Deportation thriller about a famous impostor: where is Anna Sorokin?

New York / Frankfurt/Main – The plane was booked, departure organized. Actually, Anna Sorokin (31, pseudonym Anna Delvey) should be transferred to Germany yesterday. But her seat on the plane remained empty.

Thriller about the deportation of the world-famous false heiress with a German passport (alleged fortune: 55 million euros).

The imposter was supposed to land in Germany at around 10.10 a.m. on a scheduled United Airlines flight yesterday morning. But Sorokin didn’t get in! According to BILD information, the German-Russian had massively resisted her departure. One thing is certain: the deadline for appealing against the deportation decision expires on March 17th. Now she is back in custody of the US Immigration Service (ICE).

Anna Sorokin loves luxury, here she posed in front of an airplane in June 2015Photo: theannadelvey/Instagram

Sorokin’s departure was actually planned exactly: Two ICE security officers were supposed to take her to Newark Liberty Airport on Monday evening and accompany her on board. Back in Germany, she should have been handed over to the federal police. After passport control, she would have been a free woman.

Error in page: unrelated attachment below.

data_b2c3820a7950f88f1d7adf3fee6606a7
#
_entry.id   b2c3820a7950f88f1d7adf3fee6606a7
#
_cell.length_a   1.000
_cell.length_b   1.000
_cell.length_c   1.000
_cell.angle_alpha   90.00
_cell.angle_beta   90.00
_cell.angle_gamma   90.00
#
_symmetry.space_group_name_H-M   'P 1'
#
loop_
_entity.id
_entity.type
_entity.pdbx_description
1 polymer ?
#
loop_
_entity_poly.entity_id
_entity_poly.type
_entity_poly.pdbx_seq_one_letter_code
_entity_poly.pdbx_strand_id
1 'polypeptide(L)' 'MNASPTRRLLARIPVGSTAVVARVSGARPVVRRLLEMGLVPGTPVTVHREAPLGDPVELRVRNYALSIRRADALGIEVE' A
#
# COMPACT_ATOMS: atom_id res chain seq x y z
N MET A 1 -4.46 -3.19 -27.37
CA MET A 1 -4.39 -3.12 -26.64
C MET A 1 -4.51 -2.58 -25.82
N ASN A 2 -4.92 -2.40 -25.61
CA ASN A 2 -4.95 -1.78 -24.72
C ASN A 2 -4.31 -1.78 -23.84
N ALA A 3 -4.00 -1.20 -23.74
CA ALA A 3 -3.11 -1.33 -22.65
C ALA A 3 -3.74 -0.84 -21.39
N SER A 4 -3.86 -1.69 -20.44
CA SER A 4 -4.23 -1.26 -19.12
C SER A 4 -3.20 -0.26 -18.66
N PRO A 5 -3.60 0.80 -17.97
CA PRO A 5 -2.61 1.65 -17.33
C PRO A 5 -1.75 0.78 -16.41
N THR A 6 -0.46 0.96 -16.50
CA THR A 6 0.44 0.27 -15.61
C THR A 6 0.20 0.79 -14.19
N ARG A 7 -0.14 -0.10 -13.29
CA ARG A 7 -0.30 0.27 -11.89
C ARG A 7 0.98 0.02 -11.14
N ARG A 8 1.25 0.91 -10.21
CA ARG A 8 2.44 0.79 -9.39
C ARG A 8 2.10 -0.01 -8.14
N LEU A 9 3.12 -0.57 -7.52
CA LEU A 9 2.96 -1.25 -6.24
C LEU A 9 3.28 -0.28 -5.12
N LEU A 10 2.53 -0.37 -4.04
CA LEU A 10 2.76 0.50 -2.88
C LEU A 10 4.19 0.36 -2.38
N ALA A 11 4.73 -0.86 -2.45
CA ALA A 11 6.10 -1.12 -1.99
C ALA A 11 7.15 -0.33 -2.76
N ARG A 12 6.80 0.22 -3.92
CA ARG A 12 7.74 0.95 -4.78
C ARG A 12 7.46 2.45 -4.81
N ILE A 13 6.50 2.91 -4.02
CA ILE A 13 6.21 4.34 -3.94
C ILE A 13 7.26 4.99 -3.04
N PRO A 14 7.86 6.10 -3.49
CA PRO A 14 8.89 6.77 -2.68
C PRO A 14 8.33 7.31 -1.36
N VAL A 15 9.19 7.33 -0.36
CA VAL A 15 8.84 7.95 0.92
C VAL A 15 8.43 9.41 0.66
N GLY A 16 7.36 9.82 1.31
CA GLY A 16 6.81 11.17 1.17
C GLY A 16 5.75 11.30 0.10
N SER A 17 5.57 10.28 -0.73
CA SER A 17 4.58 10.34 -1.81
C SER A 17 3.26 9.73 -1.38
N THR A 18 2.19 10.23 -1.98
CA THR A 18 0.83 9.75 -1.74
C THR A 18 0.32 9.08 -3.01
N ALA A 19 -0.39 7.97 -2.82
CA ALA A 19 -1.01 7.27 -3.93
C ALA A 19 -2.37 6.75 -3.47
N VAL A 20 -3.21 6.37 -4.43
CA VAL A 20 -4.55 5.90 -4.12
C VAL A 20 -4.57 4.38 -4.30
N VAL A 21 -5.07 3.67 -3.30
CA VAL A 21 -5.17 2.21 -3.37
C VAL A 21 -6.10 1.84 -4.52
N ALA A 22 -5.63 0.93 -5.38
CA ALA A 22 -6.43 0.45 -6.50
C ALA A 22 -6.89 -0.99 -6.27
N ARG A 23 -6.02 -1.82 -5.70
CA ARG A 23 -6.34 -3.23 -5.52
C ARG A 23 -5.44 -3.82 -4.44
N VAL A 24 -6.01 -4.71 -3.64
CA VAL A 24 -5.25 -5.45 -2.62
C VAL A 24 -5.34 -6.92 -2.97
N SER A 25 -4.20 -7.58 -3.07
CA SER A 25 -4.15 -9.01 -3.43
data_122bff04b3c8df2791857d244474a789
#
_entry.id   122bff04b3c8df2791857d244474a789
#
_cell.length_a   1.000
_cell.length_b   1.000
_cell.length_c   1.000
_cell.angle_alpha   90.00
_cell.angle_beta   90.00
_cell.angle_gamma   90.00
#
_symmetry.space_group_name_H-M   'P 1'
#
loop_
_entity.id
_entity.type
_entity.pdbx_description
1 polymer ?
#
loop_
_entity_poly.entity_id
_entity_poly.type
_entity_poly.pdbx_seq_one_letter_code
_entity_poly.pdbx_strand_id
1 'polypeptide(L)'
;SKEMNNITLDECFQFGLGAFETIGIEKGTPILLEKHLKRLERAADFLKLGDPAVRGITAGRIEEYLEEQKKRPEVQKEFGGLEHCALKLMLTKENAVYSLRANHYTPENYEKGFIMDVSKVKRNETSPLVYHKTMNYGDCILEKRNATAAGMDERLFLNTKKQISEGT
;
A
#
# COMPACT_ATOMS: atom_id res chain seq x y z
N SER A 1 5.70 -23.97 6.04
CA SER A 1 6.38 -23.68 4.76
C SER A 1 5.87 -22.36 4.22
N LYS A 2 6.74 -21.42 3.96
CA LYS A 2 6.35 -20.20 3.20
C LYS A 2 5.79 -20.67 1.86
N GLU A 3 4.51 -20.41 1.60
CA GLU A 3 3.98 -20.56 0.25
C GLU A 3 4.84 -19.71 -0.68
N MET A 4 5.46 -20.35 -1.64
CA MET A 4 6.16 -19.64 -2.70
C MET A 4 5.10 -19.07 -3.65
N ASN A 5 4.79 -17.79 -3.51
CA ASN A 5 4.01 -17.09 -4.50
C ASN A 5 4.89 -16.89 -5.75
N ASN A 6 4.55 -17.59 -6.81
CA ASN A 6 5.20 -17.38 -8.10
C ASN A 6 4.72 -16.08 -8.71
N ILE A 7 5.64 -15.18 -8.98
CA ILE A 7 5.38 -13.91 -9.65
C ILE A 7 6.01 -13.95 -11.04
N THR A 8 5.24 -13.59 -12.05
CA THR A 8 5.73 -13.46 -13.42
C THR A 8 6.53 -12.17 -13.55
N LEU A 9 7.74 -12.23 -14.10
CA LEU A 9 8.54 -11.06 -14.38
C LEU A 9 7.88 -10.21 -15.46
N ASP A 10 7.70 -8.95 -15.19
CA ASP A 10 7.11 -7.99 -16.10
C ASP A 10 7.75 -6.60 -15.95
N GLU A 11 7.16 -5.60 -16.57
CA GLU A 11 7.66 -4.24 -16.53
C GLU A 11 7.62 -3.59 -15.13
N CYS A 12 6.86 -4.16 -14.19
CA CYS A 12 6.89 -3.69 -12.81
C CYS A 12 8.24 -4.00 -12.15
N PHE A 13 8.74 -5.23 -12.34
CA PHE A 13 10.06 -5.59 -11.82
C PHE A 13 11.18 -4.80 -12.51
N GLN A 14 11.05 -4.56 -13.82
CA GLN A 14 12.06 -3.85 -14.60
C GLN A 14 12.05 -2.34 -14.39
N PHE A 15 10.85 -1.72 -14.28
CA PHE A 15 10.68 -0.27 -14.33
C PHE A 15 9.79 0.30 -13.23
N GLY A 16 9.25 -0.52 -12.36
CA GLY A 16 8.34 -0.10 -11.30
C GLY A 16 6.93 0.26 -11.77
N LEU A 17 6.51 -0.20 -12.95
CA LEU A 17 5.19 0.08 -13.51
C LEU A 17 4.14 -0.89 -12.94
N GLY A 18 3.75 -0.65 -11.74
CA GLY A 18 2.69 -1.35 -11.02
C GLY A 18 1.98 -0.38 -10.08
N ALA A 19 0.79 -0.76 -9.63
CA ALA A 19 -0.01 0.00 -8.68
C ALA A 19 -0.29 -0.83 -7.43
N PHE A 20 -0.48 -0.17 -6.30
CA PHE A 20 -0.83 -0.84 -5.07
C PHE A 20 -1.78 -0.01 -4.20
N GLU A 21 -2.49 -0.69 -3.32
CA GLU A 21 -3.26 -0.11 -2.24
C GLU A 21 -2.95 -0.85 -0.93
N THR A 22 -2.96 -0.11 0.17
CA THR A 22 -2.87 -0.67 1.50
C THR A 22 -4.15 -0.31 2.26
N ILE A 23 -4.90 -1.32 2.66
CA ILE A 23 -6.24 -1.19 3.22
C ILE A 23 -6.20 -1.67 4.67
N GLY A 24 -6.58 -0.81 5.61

► Sorokin came to Germany from Russia at the age of 16 and graduated from high school in Eschweiler (NRW). She grew up in a middle-class family, her father was a truck driver and later an entrepreneur.

A night in the wellness hotel

A night in the wellness hotel “The Battery” (San Francisco), where Anna took this selfie, costs almost 1000 eurosPhoto: theannadelvey/Instagram

Sorokin moved to America, swindled himself into a life of luxury. In 2019 she went to jail. After 20 months she was released. She was in detention pending deportation until she failed to leave the country.

Netflix filmed her life of crooks

Netflix has filmed Sorokin’s dizzy life in the series “Inventing Anna”. Julia Garner (28) took on the leading role. That’s what it’s about: Anna Sorokin pretended to be an heiress of millions, duped New York’s high society, had designer clothes and luxury vacations financed, swindled loans from banks (value: 250,000 euros).


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